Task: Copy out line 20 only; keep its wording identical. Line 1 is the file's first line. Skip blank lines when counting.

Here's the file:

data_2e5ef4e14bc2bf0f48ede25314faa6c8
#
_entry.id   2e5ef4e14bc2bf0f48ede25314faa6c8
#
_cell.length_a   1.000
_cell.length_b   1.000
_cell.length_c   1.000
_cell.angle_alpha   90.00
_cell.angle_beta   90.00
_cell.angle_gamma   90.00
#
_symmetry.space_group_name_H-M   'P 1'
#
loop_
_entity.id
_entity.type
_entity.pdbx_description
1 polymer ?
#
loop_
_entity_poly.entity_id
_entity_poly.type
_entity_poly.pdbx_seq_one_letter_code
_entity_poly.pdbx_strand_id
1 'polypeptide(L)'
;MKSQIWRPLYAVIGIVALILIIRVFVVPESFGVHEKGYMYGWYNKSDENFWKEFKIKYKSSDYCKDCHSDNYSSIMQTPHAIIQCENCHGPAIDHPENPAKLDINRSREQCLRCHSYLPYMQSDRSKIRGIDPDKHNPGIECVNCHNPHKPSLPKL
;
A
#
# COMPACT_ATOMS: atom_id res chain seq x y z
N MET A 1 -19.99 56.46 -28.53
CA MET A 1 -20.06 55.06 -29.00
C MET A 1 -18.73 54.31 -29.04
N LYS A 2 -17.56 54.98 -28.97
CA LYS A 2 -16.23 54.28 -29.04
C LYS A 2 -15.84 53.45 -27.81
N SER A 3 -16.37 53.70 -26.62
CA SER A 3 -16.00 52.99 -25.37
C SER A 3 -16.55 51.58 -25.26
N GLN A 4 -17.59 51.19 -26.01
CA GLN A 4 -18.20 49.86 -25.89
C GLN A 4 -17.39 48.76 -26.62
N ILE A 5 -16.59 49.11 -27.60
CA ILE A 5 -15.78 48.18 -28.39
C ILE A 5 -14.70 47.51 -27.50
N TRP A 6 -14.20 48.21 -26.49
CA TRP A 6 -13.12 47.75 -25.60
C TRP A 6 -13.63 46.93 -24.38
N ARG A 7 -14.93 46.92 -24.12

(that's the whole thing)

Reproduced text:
loop_